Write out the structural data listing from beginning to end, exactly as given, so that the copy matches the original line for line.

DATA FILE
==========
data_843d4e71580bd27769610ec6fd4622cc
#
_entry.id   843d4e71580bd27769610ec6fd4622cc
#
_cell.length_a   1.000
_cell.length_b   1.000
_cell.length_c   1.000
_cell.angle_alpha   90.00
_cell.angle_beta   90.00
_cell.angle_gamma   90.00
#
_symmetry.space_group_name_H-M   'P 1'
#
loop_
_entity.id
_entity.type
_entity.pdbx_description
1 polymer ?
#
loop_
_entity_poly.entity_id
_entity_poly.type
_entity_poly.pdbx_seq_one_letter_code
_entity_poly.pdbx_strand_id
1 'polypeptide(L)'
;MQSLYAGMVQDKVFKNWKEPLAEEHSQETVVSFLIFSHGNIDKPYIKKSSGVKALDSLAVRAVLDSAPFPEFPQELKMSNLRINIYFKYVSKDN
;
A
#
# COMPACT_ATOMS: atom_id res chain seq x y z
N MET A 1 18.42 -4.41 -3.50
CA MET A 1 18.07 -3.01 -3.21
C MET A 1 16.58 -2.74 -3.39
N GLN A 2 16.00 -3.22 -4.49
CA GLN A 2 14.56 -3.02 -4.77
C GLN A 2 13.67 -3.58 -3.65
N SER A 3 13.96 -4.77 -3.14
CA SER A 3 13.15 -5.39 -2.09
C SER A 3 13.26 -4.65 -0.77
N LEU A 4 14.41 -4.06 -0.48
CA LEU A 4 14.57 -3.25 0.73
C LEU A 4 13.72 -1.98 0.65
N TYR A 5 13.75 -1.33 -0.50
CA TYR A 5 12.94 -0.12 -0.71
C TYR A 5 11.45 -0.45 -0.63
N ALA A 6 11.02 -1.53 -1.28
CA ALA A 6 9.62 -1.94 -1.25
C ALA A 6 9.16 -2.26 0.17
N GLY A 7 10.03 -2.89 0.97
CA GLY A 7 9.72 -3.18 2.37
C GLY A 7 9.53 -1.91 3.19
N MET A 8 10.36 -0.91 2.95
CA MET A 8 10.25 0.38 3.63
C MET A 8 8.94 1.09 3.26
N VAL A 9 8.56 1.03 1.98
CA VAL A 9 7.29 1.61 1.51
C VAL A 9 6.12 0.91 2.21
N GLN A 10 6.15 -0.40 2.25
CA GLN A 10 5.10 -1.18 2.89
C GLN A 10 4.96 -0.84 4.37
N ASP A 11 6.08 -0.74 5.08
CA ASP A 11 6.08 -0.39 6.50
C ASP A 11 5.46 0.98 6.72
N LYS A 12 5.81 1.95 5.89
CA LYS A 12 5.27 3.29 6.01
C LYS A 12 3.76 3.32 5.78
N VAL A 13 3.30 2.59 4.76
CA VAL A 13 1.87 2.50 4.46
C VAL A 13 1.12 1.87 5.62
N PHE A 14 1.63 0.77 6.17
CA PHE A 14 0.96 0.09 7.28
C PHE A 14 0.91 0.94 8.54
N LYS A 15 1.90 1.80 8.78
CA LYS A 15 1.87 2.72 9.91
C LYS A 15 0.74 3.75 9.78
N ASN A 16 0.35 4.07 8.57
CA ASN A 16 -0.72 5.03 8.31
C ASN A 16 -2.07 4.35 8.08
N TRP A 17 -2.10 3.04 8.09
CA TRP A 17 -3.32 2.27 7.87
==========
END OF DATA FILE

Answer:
data_843d4e71580bd27769610ec6fd4622cc
#
_entry.id   843d4e71580bd27769610ec6fd4622cc
#
_cell.length_a   1.000
_cell.length_b   1.000
_cell.length_c   1.000
_cell.angle_alpha   90.00
_cell.angle_beta   90.00
_cell.angle_gamma   90.00
#
_symmetry.space_group_name_H-M   'P 1'
#
loop_
_entity.id
_entity.type
_entity.pdbx_description
1 polymer ?
#
loop_
_entity_poly.entity_id
_entity_poly.type
_entity_poly.pdbx_seq_one_letter_code
_entity_poly.pdbx_strand_id
1 'polypeptide(L)'
;MQSLYAGMVQDKVFKNWKEPLAEEHSQETVVSFLIFSHGNIDKPYIKKSSGVKALDSLAVRAVLDSAPFPEFPQELKMSNLRINIYFKYVSKDN
;
A
#
# COMPACT_ATOMS: atom_id res chain seq x y z
N MET A 1 18.42 -4.41 -3.50
CA MET A 1 18.07 -3.01 -3.21
C MET A 1 16.58 -2.74 -3.39
N GLN A 2 16.00 -3.22 -4.49
CA GLN A 2 14.56 -3.02 -4.77
C GLN A 2 13.67 -3.58 -3.65
N SER A 3 13.96 -4.77 -3.14
CA SER A 3 13.15 -5.39 -2.09
C SER A 3 13.26 -4.65 -0.77
N LEU A 4 14.41 -4.06 -0.48
CA LEU A 4 14.57 -3.25 0.73
C LEU A 4 13.72 -1.98 0.65
N TYR A 5 13.75 -1.33 -0.50
CA TYR A 5 12.94 -0.12 -0.71
C TYR A 5 11.45 -0.45 -0.63
N ALA A 6 11.02 -1.53 -1.28
CA ALA A 6 9.62 -1.94 -1.25
C ALA A 6 9.16 -2.26 0.17
N GLY A 7 10.03 -2.89 0.97
CA GLY A 7 9.72 -3.18 2.37
C GLY A 7 9.53 -1.91 3.19
N MET A 8 10.36 -0.91 2.95
CA MET A 8 10.25 0.38 3.63
C MET A 8 8.94 1.09 3.26
N VAL A 9 8.56 1.03 1.98
CA VAL A 9 7.29 1.61 1.51
C VAL A 9 6.12 0.91 2.21
N GLN A 10 6.15 -0.40 2.25
CA GLN A 10 5.10 -1.18 2.89
C GLN A 10 4.96 -0.84 4.37
N ASP A 11 6.08 -0.74 5.08
CA ASP A 11 6.08 -0.39 6.50
C ASP A 11 5.46 0.98 6.72
N LYS A 12 5.81 1.95 5.89
CA LYS A 12 5.27 3.29 6.01
C LYS A 12 3.76 3.32 5.78
N VAL A 13 3.30 2.59 4.76
CA VAL A 13 1.87 2.50 4.46
C VAL A 13 1.12 1.87 5.62
N PHE A 14 1.63 0.77 6.17
CA PHE A 14 0.96 0.09 7.28
C PHE A 14 0.91 0.94 8.54
N LYS A 15 1.90 1.80 8.78
CA LYS A 15 1.87 2.72 9.91
C LYS A 15 0.74 3.75 9.78
N ASN A 16 0.35 4.07 8.57
CA ASN A 16 -0.72 5.03 8.31
C ASN A 16 -2.07 4.35 8.08
N TRP A 17 -2.10 3.04 8.09
CA TRP A 17 -3.32 2.27 7.87